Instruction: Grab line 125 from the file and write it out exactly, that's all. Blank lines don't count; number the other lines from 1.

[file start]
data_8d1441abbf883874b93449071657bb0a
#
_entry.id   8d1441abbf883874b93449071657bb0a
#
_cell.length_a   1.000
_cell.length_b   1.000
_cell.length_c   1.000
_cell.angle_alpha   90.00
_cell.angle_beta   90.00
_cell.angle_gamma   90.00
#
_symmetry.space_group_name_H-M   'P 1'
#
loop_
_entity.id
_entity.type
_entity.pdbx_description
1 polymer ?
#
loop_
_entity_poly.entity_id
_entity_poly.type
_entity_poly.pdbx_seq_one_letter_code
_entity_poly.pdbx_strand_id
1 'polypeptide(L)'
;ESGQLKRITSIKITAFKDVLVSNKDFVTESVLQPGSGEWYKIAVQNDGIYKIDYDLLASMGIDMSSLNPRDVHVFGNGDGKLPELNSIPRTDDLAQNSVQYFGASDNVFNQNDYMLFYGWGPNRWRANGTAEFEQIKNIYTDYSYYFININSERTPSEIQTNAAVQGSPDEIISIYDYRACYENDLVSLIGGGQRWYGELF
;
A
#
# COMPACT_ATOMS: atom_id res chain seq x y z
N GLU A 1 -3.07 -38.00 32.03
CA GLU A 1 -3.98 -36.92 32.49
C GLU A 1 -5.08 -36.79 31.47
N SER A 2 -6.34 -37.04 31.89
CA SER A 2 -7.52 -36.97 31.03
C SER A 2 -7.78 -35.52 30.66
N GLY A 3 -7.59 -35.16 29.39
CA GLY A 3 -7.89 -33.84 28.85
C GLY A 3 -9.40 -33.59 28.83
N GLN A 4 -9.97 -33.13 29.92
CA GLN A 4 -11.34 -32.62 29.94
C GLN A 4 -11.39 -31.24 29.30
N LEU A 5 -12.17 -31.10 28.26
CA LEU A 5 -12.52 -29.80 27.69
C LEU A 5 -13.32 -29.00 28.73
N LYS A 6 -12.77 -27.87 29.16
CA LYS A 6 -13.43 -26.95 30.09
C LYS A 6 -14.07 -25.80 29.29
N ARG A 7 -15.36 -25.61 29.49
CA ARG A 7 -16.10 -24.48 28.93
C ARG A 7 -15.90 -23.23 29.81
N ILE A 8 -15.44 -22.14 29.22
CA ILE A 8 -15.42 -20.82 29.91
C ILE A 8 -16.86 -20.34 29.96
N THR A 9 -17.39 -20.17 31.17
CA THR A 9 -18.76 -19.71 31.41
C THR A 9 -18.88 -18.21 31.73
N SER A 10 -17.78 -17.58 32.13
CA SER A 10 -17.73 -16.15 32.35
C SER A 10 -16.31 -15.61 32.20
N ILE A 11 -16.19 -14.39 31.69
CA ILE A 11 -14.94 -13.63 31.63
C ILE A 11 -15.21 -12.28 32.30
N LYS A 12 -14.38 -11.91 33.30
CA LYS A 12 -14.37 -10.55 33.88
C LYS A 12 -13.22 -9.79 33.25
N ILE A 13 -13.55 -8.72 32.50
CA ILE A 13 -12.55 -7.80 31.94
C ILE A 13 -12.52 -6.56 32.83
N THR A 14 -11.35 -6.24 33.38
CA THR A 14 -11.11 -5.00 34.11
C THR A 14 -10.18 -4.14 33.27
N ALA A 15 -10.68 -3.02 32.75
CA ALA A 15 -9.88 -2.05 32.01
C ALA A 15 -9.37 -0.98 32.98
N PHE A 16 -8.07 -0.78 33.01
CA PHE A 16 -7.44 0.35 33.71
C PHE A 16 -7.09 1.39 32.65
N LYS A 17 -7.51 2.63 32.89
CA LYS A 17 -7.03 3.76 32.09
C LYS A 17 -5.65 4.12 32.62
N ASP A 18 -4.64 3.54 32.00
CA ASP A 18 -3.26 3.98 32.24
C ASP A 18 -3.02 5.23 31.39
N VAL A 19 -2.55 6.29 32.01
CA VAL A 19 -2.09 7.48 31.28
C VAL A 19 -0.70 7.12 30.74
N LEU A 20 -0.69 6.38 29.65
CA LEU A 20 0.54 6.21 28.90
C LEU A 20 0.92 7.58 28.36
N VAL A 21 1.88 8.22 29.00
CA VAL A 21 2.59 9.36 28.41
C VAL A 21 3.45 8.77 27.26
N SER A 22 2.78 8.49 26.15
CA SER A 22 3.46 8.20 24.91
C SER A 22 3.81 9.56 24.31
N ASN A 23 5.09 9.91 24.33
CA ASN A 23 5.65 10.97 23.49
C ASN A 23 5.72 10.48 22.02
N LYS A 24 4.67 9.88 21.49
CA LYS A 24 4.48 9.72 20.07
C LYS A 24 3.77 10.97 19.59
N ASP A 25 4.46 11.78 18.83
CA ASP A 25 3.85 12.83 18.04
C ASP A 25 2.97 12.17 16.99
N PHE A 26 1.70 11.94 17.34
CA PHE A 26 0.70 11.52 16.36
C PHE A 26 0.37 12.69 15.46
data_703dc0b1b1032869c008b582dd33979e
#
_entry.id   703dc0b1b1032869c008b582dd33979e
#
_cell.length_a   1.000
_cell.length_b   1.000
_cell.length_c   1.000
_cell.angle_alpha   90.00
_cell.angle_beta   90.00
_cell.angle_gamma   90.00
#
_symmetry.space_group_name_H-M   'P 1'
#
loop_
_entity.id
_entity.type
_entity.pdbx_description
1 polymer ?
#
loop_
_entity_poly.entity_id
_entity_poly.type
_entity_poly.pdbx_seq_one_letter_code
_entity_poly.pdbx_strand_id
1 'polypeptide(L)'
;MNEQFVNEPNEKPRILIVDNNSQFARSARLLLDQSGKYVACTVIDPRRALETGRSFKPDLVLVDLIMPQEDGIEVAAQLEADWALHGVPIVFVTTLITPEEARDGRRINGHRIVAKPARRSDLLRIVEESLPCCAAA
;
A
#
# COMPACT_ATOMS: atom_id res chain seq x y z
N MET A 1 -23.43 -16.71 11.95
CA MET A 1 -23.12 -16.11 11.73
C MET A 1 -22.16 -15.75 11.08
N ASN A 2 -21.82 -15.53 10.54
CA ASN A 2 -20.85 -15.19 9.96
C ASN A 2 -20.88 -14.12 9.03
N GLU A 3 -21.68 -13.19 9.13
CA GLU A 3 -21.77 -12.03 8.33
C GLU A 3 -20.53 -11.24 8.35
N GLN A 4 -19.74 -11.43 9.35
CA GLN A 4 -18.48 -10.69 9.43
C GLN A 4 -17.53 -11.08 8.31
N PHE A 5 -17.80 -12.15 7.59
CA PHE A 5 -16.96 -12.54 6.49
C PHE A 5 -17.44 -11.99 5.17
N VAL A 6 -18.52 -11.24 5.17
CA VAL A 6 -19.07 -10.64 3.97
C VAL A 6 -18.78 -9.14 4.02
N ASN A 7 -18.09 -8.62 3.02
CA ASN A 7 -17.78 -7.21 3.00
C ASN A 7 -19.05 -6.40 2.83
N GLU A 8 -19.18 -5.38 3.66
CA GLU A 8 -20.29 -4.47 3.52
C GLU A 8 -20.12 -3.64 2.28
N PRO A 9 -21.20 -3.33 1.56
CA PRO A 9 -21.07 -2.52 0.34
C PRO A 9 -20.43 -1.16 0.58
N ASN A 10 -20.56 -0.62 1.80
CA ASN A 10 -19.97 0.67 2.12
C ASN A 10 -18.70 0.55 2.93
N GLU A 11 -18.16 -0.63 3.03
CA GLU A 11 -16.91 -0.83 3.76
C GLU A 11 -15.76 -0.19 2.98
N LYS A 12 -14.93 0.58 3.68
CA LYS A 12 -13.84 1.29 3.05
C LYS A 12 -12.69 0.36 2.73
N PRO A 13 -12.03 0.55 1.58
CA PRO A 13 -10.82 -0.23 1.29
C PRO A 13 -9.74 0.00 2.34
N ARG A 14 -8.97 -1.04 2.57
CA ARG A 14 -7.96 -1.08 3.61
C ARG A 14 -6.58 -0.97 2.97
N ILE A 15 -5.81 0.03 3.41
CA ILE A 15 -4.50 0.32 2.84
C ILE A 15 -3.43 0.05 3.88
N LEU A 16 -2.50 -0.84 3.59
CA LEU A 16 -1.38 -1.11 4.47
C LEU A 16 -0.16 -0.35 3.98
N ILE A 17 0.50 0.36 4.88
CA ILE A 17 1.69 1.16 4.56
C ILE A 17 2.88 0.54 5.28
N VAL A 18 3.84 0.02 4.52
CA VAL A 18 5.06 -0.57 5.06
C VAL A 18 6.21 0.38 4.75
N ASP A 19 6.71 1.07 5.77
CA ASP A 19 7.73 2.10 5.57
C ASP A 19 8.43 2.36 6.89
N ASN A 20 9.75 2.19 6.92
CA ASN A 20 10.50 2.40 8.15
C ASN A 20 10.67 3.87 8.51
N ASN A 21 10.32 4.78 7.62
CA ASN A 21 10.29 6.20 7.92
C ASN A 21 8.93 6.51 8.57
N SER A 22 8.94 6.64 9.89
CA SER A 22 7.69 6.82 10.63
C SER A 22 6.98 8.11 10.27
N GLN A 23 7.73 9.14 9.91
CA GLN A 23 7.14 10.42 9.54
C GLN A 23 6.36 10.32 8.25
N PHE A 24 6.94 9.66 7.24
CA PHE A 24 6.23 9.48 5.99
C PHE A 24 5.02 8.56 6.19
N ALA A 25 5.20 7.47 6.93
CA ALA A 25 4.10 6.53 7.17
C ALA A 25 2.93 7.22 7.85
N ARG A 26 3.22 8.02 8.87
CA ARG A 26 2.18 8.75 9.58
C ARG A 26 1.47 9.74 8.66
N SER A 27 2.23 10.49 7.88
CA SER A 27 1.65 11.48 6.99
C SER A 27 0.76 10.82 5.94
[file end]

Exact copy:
_entity.pdbx_description